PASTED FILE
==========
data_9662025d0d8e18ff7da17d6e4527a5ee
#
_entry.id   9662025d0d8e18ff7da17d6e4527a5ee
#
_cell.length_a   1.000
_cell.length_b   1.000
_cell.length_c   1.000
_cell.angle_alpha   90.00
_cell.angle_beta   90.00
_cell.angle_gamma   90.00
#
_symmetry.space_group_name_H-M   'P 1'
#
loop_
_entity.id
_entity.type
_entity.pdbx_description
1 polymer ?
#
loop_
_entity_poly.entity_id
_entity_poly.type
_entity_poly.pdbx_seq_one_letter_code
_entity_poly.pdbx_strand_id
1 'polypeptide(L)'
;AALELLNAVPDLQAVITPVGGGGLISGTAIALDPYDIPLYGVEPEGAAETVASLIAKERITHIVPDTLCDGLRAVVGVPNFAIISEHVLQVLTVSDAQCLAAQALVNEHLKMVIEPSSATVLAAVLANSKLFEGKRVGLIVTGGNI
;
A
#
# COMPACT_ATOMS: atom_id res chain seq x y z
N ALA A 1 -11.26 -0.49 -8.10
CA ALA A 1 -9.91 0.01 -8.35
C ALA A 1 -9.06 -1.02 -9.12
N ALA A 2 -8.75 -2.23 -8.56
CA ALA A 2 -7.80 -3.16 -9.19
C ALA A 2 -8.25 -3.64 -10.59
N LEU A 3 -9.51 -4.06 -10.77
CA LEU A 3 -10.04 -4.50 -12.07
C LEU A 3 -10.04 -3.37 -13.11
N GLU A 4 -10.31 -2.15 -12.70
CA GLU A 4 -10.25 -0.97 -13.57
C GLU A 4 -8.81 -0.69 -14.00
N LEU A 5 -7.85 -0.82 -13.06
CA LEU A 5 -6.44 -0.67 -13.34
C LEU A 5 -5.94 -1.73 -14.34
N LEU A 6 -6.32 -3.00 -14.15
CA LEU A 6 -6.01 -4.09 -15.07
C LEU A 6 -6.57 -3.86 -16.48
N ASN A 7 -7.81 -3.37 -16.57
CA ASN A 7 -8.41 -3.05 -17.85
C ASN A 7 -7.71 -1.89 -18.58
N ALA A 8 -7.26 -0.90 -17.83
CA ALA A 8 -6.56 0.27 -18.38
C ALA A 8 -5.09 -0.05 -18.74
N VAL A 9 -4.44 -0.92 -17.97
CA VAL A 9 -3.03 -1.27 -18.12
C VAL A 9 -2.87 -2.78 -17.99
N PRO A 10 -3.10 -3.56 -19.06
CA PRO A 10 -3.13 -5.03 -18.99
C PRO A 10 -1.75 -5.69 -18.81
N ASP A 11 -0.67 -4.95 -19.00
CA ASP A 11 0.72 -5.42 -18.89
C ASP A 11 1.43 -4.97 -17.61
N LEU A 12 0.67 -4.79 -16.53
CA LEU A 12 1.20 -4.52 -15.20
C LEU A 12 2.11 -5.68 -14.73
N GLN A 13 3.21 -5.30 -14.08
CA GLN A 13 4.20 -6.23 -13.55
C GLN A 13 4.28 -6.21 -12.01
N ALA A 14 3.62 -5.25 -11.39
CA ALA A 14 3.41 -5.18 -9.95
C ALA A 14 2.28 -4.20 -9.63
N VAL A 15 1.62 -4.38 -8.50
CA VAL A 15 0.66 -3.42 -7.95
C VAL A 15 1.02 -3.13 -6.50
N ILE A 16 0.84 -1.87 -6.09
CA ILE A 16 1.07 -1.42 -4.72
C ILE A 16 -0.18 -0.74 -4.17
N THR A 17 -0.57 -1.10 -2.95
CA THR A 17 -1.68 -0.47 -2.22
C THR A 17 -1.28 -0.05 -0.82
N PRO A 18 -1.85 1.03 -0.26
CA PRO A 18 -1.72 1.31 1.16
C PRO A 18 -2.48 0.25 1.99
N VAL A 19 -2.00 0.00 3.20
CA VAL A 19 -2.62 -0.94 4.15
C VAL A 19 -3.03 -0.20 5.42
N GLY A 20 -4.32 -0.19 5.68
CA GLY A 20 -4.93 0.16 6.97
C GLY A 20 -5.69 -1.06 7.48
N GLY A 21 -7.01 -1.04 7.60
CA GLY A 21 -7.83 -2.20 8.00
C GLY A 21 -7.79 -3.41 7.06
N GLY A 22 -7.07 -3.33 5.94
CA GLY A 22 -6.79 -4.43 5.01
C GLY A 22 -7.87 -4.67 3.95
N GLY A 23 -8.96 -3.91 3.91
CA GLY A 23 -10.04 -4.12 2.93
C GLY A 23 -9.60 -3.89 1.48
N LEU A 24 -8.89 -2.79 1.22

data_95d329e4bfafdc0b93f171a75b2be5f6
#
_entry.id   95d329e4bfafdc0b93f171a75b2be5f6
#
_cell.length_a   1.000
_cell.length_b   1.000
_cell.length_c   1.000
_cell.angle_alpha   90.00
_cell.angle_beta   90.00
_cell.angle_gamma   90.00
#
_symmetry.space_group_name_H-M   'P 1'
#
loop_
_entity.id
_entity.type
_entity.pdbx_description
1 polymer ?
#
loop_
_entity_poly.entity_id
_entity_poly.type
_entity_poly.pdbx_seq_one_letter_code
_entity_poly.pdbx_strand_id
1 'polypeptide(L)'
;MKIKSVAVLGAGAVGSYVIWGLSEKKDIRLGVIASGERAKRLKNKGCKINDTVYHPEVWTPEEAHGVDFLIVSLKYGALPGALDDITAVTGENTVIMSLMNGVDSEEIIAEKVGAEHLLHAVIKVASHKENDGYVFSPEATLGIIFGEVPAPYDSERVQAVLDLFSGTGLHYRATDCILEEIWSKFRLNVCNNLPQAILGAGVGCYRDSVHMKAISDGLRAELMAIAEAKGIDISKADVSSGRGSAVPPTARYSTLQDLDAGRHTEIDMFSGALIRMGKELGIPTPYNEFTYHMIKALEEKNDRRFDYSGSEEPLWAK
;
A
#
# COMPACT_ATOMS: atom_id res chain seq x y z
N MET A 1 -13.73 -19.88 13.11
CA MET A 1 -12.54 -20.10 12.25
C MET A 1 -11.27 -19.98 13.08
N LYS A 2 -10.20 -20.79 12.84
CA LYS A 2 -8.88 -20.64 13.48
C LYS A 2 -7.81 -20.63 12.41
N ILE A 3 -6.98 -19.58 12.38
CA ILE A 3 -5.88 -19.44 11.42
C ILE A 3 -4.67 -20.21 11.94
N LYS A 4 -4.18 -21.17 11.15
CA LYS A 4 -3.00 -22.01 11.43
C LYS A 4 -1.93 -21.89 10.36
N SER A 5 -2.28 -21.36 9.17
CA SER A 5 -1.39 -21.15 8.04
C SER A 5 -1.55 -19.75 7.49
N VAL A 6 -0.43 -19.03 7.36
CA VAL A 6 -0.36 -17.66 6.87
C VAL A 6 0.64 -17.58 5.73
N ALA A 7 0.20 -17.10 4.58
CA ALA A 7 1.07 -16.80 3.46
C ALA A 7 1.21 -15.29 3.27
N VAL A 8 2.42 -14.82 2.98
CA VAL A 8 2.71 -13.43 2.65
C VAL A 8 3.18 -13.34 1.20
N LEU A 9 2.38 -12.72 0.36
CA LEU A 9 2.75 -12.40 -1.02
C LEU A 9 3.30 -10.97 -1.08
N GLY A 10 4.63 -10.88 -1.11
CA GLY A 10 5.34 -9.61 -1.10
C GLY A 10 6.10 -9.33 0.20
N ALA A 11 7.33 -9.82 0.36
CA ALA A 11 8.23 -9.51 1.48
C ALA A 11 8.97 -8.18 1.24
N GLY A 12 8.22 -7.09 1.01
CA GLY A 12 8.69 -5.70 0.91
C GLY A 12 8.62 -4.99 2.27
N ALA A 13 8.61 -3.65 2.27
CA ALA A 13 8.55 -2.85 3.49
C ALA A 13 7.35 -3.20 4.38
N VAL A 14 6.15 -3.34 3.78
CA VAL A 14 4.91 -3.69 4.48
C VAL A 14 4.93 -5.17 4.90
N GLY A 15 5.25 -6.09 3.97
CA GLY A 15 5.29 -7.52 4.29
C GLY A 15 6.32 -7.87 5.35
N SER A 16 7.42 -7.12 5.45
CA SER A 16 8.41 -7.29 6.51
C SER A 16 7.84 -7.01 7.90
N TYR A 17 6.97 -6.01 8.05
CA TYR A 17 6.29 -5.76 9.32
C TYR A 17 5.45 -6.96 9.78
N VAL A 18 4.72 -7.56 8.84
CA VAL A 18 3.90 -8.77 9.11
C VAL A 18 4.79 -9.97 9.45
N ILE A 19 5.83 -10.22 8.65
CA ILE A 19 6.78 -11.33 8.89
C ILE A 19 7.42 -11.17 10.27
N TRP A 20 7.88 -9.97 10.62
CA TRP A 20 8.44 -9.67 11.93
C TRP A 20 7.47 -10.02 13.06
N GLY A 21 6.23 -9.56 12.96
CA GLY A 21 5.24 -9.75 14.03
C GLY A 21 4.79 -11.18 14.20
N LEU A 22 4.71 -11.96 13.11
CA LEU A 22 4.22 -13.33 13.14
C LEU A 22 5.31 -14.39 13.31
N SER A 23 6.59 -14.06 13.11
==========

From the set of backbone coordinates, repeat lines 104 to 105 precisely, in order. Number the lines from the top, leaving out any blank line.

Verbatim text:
#
_cell.length_a   1.000